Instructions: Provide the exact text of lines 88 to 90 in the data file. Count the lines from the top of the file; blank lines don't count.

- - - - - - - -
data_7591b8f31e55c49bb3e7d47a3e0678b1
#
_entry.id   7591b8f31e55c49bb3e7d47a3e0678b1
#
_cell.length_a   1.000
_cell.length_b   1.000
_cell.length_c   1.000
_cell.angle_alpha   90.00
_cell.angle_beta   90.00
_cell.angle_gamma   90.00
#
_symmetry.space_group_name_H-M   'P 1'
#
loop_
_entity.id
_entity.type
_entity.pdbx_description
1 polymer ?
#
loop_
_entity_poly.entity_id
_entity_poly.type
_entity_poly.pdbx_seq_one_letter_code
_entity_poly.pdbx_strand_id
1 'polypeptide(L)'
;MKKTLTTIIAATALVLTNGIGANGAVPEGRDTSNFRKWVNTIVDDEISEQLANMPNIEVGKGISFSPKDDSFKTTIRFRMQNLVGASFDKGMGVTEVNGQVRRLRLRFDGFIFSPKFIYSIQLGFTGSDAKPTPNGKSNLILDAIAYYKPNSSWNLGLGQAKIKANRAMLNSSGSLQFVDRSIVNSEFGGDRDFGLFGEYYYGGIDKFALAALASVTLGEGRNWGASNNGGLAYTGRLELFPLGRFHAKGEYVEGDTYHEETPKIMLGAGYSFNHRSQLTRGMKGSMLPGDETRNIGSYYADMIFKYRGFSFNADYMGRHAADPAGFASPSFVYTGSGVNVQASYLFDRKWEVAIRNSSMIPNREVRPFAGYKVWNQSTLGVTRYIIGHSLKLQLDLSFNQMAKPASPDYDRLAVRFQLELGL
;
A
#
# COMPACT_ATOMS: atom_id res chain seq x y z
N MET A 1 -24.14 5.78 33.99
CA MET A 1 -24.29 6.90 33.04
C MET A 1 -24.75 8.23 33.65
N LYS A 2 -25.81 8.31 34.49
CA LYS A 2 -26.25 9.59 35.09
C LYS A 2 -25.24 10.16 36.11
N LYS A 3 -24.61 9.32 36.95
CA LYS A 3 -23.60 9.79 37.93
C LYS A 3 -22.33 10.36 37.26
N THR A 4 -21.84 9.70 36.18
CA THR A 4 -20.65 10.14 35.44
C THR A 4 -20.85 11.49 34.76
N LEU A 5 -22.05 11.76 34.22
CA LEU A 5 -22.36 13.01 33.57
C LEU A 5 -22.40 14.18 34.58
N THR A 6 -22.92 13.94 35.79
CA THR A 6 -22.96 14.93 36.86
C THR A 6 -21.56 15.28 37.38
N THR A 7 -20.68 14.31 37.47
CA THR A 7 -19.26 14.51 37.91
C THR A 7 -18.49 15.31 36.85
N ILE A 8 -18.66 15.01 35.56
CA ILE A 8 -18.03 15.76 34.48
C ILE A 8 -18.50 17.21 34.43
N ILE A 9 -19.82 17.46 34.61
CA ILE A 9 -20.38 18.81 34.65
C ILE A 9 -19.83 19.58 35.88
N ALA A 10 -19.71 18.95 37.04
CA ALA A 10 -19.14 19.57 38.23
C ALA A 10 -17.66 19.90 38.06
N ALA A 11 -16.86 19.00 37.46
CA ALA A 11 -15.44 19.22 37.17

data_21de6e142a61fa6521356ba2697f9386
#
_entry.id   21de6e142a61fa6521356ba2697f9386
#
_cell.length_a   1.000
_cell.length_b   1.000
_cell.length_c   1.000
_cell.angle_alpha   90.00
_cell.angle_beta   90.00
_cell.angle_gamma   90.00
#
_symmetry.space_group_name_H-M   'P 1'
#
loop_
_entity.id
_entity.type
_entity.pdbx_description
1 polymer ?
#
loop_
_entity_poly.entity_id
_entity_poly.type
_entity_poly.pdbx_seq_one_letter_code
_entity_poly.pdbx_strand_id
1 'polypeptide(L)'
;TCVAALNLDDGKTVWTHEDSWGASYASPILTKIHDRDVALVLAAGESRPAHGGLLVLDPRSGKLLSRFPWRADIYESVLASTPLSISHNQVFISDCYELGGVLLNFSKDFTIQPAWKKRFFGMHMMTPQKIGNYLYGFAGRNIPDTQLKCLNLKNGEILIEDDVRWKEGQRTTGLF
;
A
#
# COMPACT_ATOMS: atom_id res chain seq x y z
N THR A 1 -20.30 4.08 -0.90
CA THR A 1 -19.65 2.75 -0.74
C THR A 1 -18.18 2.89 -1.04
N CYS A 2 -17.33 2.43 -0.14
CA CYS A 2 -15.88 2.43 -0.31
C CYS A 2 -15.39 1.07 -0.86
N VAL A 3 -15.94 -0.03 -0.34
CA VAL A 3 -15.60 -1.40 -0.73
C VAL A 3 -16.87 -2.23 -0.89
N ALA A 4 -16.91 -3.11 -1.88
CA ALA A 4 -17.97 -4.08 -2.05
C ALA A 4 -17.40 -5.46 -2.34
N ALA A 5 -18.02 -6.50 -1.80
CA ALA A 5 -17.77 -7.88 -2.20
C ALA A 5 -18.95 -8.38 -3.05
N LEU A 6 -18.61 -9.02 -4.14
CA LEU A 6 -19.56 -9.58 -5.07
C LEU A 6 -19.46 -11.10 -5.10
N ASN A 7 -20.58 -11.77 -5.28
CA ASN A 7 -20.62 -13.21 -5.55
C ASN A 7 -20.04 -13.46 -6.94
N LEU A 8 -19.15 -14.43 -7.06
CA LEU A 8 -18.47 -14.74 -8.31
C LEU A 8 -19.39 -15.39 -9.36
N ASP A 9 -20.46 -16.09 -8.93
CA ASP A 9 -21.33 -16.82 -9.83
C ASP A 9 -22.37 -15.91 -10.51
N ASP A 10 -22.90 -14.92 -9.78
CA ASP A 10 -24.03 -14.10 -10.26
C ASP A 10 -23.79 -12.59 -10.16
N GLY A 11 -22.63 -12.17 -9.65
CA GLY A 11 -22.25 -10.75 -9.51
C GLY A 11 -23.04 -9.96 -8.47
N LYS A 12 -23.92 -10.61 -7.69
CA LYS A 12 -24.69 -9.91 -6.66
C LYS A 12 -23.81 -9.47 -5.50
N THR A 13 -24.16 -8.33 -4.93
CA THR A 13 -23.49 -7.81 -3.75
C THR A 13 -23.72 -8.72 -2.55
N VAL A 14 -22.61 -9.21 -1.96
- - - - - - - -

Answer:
;TCVAALNLDDGKTVWTHEDSWGASYASPILTKIHDRDVALVLAAGESRPAHGGLLVLDPRSGKLLSRFPWRADIYESVLASTPLSISHNQVFISDCYELGGVLLNFSKDFTIQPAWKKRFFGMHMMTPQKIGNYLYGFAGRNIPDTQLKCLNLKNGEILIEDDVRWKEGQRTTGLF
;
A